January 2012 archive

Possible double-counting “new value” in bankruptcy preference actions

A creditor-friendly, minority view comes from a First Circuit District Court. If this rationale catches on, this could have a significant impact on bankruptcy preference litigation. Generally speaking, a “preference” under Section 547 of the Bankruptcy Code is a payment of an old (or “antecedent”) debt. The Bankruptcy Code allows a bankrupt company to recover …

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Why Twitter and Facebook Are Not “Blacked Out” Like Wikipedia

Since midnight EST on January 18th, Wikipedia has been “blacked out” in protest of the upcoming congressional bills to counter internet piracy. Wikipedia and other critics of the Stop Online Piracy Act (SOPA) and Protect IP Act (PIPA) attack these bills as restricting freedom of speech by allowing copyright holders to disrupt traffic to sites …

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Natural Disasters’ Economic Losses Hit Record High in 2011

In a recent report issued by Munich Re, a reinsurance group in Germany,  2011 was the costliest year in history for natural disasters with $380 billion in economic losses.   Although some believe that global warming will continue to increase both the number and the extent of natural disasters, this report shows that 2011 was more about the geographic location, and less about the cause …

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Geithner had it all wrong in 2006

Timothy Geithner is President Obama’s Secretary of the Treasury. According to the U.S. Department of the Treasury website, here is Geithner’s job description” The Secretary of the Treasury is the principal economic advisor to the President and plays a critical role in policy-making by bringing an economic and government financial policy perspective to issues facing …

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SEC Changes it Policy on Fraud Settlement Language…Somewhat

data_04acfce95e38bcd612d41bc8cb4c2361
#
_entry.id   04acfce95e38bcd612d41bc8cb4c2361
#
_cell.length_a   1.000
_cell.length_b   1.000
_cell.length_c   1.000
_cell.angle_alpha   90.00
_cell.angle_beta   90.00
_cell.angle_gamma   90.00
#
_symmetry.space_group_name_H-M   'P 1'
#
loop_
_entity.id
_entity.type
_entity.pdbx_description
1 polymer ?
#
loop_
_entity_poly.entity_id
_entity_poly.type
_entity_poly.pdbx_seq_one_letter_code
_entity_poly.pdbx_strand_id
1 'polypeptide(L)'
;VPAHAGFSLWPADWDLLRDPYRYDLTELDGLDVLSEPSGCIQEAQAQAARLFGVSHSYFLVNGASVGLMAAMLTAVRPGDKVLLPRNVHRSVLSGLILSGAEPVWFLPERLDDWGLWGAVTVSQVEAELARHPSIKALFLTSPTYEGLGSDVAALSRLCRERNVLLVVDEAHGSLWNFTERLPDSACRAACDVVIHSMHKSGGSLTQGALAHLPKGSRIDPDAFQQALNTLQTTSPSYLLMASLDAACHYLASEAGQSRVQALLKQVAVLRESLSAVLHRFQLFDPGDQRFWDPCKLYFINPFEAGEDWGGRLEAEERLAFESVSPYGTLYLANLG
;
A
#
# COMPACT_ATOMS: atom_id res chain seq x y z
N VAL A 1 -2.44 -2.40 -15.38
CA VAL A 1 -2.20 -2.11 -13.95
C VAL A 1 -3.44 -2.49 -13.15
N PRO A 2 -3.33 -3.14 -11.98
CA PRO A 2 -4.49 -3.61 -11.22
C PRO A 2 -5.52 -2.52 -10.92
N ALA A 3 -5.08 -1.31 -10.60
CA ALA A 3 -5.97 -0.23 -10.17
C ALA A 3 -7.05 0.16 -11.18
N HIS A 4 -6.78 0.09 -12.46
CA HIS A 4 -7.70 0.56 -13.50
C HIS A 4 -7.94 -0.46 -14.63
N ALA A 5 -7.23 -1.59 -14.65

The Securities and Exchange Commission (“SEC”) has made a nuanced policy shift toward its fraud investigation settlements.  Previously the SEC allowed companies to settle fraud charges by paying a fine without admitting wrongdoing.  This practice has received widespread criticism despite SEC claims that it encouraged settlement and avoided expensive litigation. Going forward, the SEC will no longer allow defendants to say …

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Get Smarter in 2012: 31 Ways to Get Smarter, or 31 Ways Smart People Act?

Newsweek Magazine and the Daily Beast recently compiled a list of “31 Ways to Get Smarter –Faster in 2012,” offering an eclectic, “how-to” regimen of some commonly-accepted and other newly discovered ways to improve memory, analytical reasoning and overall thinking. The premise of this list is that if readers adopt some of these 31 behaviors, …

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Choo-choo’s, Trains, and Keeping up with the Joneses

My two young boys, ages 3 and 1, have quickly developed the sort of childish jealousies that parents hope children will learn to restrain as they mature.  When our one-year-old received a small toy “choo choo” (his words) as a gift, the older one protested that he too should have a toy train because his …

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My Insecure Social Security Card

In this day and age, we Americans anticipate—almost expect—to be asked for identification for a number of activities.  We understand that law enforcement and others entrusted with public safety have a right to know who we (and those around us) are.  So we produce our IDs to board airplanes and enter government buildings.  Even many …

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IMF Report Tells The U.S. What It Apparently Cannot Figure Out For Itself

The International Monetary Fund (IMF) recently released a report entitled “United States Sustainability Report”. The report is part of a series addressing certain countries that the IMF identifies as having significant economic challenges that are not sustainable. There is nothing in the report that is jaw dropping.  Nevertheless, with all the political wrangling that U.S. …

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1 in 8 Millionaires Get Audited by the IRS

The IRS released data this past Thursday that provides some insight into who the IRS targets to audit.  The data showed that 1 in 8 people earning $1 million or over was audited last year by the IRS.  This 12% audit rate was higher than last year, where only 8% of millionaires were audited by the IRS.  The …

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